Who’s behind the boom in fintech startups? How are digital-wallet entrepreneurs, for instance, launching their ideas? How much of their products are they building in house?
The front end of fintech garners a lot of attention, but the back end has often gotten ignored. But there’s an infrastructure powering everything. What is it? Who is it? How will it change?
On today’s episode of the Payments Innovation podcast, we invited Chris McCann, managing partner at Proof of Capital, to take us down the fintech rabbit hole by exploring these ideas from his popular article, The FinTech Infrastructure 101.
Who supports the fintech infrastructure?
“There’s a large category of these underlying banks that provide all the actual accounts and regulatory licensing,” Chris said. “And they’re not the typical Wells Fargo, Chase, or Bank of America.”
Who are they, then?
Community banks. Evolve Bank and Trust. Bancorp. Lincoln Savings Bank and Trust. These are real banks that provide the infrastructure for fintech startups.
Right now, the biggest fintechs are integrating directly with local community banks. As more players enter the space, however, that could start to change.
“There’s a handful of companies, what they call these core banking infrastructure providers,” Chris said, “that really provide all the underlying technical infrastructure, both for traditional banks, community banks and even some of some of that. But the fintech apps themselves, these companies, they’re not household names unless you’re really deep in the banking sector.”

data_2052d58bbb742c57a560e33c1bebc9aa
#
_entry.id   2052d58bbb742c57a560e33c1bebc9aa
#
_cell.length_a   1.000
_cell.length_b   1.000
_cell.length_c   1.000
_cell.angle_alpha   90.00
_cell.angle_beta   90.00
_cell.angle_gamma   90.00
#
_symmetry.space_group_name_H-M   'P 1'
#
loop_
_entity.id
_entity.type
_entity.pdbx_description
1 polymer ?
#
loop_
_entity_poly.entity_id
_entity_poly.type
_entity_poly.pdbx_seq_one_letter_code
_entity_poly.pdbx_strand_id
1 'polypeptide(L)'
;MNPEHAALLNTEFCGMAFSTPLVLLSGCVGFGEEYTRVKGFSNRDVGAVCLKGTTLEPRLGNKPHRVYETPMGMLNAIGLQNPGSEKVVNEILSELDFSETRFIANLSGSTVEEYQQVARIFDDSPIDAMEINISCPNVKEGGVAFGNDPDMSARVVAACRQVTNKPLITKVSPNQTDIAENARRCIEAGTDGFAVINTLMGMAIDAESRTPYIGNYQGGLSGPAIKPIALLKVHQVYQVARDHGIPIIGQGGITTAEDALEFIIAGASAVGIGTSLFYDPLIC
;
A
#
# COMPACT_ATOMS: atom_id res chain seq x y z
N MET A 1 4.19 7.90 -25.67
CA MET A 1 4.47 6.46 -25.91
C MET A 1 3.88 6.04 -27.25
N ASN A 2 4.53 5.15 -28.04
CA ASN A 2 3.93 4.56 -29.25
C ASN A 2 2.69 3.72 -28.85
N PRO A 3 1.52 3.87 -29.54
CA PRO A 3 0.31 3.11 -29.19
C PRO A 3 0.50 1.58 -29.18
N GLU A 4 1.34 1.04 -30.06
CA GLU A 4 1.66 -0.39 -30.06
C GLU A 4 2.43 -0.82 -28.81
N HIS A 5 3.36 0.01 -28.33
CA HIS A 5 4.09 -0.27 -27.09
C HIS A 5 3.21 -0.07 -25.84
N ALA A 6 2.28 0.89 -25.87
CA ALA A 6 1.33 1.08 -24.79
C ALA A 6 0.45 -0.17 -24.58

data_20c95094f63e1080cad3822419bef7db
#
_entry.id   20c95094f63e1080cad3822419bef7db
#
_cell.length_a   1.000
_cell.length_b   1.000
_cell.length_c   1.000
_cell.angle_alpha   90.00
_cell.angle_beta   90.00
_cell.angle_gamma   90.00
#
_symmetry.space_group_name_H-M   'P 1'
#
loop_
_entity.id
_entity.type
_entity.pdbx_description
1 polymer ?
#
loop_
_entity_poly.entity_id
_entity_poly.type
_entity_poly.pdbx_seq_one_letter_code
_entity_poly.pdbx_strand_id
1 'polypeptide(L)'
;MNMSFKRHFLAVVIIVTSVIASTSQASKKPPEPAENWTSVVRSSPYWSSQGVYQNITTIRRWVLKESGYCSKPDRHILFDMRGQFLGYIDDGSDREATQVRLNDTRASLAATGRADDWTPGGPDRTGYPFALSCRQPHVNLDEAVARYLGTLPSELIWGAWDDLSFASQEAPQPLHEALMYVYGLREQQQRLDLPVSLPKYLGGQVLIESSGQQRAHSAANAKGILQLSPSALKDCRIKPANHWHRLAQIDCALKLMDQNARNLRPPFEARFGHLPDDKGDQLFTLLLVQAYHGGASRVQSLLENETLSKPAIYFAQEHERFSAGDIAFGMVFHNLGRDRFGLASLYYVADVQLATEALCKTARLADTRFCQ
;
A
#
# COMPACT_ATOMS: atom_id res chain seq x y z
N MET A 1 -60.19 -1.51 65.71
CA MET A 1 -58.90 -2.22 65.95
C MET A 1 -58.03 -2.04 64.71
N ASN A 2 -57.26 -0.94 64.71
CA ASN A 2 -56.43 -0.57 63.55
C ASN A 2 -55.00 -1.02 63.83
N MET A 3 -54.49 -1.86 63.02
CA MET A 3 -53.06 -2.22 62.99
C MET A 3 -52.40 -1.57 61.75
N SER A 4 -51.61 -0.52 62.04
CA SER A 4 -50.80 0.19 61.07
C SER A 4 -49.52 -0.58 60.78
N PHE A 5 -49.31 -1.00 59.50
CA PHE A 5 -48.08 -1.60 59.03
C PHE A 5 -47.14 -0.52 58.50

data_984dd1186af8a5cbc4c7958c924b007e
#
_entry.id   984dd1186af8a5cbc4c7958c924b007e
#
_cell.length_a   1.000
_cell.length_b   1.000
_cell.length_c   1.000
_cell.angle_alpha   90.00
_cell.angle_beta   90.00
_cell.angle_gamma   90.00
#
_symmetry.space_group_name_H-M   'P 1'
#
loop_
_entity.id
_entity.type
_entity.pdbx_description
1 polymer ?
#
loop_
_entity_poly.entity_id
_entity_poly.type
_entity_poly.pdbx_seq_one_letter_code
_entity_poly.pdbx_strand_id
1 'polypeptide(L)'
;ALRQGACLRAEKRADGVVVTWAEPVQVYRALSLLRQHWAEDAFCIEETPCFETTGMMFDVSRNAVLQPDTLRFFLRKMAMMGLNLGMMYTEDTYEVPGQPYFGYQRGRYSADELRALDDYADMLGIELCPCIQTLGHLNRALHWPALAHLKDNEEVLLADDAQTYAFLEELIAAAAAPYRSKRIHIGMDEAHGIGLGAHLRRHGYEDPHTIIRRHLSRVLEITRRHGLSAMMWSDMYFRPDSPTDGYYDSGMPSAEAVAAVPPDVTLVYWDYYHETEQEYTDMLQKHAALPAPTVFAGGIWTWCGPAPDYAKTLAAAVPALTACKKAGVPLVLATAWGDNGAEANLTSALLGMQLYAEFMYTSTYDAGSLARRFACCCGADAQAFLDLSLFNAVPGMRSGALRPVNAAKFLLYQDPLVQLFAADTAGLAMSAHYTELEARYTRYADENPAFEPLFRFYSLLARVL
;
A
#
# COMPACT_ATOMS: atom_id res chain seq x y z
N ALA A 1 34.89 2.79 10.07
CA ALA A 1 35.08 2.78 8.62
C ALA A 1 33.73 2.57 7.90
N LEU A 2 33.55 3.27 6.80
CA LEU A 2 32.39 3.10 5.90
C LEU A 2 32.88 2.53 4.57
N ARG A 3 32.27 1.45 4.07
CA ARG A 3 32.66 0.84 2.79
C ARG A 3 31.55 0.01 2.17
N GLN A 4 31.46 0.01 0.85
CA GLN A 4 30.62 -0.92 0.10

Besides traditional financial institutions, we’re also seeing support from banking-as-a-service platforms, lending-as-a-service platforms, banking connector APIs, and brokerage APIs.
The future of fintech infrastructure
Tech companies tend to want to be fintech companies or even banks themselves. It’s a bit of a reversal from the days when every fintech company wanted to be tech.
“But more specifically,” Chris said, “you’re actually seeing tech companies start to embed fintech features into their existing applications. This is like the trend of embedded fintech.”
You don’t just have the traditional banks themselves needed to power the infrastructure, but you also have a very different class of customer. If the underlying financial value chain moves to tech companies, everything becomes totally totally different.
Of course, predicting the future is always a dangerous game, but…
“I do think there is a place for an independent company to think about core banking from the ground up from more of an application-centric approach first,” Chris said. “And this is, in my opinion, fundamentally different.”
The role of geography in fintech infrastructure
On top of all of this, both application and infrastructural side, there’s also the added complexity of geography. For “normal” companies, geography can be a little bit less important, but in the financial space, it ties into the regulatory regime and the licensing requirements.
“I think you’ll see a different set of services across the US, across Europe,” Chris said. “Asia’s very different. In Asia, people are much more comfortable holding their assets in a digital balance than a digital wallet. So that ecosystem might develop very differently. I’ve been talking to a few folks on the India side who said that is a very different direction that they’re moving into.”
In the U.S., our sweet spot is anything building on the fintech financial infrastructure area, anything that’s developer centric. But that’s not true everywhere.
For more of Chris’ thoughts and research, you can read his article, “Fintech Infrastructure 101 - Overview & Market Landscape” and listen to the full episode of our conversation on Payments Innovation.
Until next time!